Pitino brushed off the low seed, but didn’t hold back regarding his displeasure at his defending national championship team being matched up with 13th-seeded Manhattan and Masiello. He went so far as to call it “unjust” because of how close he is to the Manhattan coach.
“I don’t think it’s right for either one of us,” he said. “I don’t know why (the selection committee) would do it.”
Besides the snub and the awkward matchup with Pitino's protege, the committee also placed Louisville in a bracket with a potential Midwest-region semifinal matchup against a bitter rival — Kentucky.
Masiello, himself, has also been suggesting for days that playing against Pitino — “a man who means so much to me,” has taken some of the fun out of this trip to the tournament for him.
The Jaspers coach wasn't shy about the fact that he’s copied most everything Louisville does and kidded at his press conference that he has changed everything this week, installing a triangle-and-two zone defense in place of his full-court press.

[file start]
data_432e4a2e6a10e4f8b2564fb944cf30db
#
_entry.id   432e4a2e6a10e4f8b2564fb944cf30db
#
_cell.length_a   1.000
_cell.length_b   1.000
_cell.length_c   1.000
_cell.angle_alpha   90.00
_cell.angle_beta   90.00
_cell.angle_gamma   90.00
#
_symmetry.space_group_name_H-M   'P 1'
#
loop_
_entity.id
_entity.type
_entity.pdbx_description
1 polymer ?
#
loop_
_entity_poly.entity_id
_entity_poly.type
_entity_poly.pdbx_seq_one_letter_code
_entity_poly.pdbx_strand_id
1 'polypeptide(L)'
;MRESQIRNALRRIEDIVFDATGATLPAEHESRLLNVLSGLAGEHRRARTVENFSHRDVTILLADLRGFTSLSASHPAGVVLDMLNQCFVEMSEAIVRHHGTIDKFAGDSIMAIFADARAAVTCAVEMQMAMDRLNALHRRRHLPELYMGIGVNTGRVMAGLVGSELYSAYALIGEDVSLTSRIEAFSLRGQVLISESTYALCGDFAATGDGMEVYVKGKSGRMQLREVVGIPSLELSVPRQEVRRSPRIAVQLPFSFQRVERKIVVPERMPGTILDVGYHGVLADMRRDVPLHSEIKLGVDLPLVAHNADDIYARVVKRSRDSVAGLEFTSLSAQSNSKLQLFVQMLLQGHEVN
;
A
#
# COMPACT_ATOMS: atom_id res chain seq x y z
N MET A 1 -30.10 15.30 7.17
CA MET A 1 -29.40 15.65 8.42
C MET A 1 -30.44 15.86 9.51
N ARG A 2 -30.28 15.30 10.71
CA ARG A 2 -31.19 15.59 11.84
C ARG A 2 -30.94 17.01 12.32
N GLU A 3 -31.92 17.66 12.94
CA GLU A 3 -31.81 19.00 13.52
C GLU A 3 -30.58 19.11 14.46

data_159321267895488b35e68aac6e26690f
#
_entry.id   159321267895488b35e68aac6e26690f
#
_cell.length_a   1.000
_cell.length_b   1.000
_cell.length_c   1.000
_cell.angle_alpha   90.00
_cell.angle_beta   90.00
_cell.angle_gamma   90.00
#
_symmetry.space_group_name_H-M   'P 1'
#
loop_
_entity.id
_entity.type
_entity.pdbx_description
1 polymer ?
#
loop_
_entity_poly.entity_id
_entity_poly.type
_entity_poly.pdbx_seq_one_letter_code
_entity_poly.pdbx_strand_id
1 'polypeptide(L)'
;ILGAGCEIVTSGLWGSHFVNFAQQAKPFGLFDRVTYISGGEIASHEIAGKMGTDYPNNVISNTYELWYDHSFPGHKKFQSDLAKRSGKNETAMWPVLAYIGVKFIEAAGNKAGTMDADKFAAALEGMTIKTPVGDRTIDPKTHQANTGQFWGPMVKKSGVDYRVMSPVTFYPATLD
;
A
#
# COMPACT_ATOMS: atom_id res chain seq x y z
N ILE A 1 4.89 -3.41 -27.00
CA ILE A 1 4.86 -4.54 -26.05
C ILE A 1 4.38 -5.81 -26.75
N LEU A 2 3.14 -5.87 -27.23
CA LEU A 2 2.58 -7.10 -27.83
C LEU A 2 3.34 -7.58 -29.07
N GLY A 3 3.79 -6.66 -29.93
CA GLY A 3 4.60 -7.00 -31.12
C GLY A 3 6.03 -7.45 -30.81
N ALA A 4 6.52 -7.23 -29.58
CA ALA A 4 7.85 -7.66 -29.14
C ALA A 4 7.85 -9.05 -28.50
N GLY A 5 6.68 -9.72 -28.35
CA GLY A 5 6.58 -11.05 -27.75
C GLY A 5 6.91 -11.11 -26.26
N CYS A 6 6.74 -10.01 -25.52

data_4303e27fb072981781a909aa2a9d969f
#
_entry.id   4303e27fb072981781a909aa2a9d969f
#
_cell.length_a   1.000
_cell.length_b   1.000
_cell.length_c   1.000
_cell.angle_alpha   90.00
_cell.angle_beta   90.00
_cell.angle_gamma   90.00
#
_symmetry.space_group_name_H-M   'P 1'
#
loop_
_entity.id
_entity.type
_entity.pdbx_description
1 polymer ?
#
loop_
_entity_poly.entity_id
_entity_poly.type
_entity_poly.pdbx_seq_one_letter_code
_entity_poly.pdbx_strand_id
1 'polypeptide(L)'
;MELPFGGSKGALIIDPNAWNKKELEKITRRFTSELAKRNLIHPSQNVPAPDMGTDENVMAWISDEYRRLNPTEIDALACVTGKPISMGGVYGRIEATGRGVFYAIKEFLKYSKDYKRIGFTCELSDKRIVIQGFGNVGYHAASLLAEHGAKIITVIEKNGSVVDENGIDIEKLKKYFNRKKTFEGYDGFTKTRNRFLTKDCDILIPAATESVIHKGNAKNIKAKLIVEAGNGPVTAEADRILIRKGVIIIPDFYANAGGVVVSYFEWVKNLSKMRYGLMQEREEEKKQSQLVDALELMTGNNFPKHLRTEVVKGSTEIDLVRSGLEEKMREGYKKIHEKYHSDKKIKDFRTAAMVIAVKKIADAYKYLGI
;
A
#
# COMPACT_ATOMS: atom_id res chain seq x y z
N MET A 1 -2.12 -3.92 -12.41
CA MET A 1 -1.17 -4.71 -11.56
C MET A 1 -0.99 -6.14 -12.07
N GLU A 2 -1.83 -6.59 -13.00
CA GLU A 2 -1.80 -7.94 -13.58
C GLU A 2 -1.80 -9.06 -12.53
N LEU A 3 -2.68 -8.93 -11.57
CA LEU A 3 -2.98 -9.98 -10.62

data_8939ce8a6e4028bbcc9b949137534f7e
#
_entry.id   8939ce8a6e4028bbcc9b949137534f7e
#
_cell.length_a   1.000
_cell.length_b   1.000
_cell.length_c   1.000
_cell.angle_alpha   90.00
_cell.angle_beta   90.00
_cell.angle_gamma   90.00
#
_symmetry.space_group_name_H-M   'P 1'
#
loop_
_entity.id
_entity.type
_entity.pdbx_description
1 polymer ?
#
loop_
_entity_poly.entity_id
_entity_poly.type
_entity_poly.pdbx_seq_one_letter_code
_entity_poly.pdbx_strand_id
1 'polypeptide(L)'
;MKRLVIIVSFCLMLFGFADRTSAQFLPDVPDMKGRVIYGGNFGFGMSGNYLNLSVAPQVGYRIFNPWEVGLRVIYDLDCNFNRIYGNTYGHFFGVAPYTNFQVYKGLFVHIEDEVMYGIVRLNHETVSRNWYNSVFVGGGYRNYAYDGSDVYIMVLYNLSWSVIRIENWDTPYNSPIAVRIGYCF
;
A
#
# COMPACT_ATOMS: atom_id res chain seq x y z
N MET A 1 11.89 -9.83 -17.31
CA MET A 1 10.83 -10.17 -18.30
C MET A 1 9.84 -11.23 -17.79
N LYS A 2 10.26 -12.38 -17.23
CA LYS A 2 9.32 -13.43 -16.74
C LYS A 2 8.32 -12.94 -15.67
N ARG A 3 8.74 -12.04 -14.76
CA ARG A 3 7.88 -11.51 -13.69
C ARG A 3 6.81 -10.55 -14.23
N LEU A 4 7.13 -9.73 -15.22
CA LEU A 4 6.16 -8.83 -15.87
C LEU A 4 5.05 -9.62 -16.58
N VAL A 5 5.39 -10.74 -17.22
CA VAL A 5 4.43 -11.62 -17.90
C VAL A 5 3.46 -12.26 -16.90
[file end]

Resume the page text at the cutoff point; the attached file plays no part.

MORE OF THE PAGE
“Louisville has been the brand that I’ve tried to model (his program) after,” Masiello said on Wednesday.
But there is also the matter of Manhattan dealing now with a Louisville team that is playing its best ball of the season, winning 12 of its last 13 games, and coming into the tournament with something to prove.
Even after remarking “it doesn’t bother me, it really doesn’t,” Pitino said just enough about the lower seed to make it clear Louisville feels disrespected.
“I think everybody else is more shocked than I was,” Pitino said. “Sometimes when people say you fit the eye test (as a No. 1 seed), it depends who’s looking at it. If you have a bunch of football ADs looking at it, how would they know what the eye test is?
“But the selection committee is very fair, very honorable, so I can’t protest too much because they’re doing the best job they can do. Maybe they’re a bunch of soccer ADs, I don’t know.”
Yeah, he's peeved.